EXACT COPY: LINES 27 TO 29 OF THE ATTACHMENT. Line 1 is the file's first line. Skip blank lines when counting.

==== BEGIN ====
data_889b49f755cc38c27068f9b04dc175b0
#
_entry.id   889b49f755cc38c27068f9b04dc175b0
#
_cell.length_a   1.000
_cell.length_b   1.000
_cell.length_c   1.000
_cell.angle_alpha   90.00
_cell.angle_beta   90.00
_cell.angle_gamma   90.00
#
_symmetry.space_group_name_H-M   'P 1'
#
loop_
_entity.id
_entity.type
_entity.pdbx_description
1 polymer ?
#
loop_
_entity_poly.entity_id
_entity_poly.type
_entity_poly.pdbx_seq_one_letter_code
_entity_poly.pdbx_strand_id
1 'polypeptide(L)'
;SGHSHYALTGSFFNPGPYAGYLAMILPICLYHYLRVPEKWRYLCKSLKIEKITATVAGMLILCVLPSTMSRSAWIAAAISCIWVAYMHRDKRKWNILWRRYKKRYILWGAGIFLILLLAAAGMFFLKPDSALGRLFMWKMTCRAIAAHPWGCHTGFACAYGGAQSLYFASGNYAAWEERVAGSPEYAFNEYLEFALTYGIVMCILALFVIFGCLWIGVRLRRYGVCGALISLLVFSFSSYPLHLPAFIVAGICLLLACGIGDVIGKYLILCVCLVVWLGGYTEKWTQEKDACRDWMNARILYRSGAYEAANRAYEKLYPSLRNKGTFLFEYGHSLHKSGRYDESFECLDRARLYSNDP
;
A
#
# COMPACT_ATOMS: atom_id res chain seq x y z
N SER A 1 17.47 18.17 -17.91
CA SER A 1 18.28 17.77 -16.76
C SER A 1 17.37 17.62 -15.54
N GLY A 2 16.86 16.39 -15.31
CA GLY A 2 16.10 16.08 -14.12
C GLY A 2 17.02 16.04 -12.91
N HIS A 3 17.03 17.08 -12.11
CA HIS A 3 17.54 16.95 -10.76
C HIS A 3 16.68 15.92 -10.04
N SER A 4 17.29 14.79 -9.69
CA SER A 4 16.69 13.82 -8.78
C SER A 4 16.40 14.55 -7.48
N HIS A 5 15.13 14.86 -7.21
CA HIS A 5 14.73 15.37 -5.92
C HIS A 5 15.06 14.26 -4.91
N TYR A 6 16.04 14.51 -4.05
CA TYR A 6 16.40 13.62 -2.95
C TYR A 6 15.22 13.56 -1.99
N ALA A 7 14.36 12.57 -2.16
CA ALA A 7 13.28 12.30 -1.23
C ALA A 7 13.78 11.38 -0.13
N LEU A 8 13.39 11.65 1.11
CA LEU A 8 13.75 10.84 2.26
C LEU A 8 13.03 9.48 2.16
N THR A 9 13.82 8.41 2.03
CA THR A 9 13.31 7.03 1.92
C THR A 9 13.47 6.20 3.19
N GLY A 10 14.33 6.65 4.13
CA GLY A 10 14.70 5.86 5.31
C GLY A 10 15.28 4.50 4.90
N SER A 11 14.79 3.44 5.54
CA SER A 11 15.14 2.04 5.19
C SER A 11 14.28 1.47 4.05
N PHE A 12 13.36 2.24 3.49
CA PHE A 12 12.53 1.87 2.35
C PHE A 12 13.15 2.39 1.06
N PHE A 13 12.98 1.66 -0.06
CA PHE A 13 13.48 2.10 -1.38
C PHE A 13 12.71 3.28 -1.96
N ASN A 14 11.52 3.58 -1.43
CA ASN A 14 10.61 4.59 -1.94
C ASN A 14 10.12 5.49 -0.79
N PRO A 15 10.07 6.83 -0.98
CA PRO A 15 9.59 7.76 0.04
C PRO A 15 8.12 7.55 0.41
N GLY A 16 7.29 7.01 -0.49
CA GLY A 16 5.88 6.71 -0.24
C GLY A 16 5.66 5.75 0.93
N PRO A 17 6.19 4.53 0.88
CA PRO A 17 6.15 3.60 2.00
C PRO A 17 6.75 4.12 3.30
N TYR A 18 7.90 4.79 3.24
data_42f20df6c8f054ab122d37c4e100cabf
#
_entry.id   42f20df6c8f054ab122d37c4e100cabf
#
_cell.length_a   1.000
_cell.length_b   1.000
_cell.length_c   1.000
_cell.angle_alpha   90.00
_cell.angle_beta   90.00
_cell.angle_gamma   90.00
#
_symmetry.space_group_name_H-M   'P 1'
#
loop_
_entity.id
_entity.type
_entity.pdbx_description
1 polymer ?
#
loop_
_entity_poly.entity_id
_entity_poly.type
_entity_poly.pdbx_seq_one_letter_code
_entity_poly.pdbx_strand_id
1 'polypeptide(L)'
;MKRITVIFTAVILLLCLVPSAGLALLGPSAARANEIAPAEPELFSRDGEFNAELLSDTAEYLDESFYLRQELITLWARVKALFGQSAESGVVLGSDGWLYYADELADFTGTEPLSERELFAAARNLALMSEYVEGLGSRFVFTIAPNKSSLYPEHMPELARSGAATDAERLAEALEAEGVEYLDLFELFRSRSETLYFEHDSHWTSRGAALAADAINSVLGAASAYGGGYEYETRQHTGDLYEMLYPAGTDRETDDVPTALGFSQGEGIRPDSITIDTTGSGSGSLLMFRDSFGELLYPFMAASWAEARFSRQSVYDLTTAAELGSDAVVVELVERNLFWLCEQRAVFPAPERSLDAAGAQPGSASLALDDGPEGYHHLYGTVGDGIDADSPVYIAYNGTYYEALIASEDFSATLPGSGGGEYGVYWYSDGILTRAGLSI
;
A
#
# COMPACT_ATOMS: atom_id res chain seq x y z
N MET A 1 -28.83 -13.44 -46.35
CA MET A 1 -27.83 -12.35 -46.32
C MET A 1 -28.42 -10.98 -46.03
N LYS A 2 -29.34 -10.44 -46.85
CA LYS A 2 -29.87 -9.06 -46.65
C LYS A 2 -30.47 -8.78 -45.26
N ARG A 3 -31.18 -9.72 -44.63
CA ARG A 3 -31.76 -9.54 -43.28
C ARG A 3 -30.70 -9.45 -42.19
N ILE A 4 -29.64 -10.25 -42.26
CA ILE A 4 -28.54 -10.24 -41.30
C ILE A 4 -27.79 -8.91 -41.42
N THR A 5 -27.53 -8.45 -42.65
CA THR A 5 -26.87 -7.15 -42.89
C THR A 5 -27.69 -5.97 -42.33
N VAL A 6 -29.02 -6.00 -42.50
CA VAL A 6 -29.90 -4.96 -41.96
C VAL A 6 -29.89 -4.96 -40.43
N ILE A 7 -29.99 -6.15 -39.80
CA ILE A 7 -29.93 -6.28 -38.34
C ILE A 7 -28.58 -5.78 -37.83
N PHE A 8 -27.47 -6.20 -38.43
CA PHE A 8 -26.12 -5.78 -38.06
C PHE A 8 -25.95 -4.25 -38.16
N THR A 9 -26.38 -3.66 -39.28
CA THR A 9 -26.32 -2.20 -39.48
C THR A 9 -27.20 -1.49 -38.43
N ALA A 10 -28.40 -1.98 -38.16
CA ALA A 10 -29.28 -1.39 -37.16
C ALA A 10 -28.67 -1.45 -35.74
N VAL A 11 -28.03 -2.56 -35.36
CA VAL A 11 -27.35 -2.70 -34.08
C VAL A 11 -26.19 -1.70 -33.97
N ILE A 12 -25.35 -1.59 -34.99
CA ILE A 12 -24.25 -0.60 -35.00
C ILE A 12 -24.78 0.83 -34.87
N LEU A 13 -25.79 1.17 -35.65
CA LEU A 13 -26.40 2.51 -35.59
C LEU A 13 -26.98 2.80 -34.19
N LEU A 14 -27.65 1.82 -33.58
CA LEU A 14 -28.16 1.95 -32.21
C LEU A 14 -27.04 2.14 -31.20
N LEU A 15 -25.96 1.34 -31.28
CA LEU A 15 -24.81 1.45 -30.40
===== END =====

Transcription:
;
A
#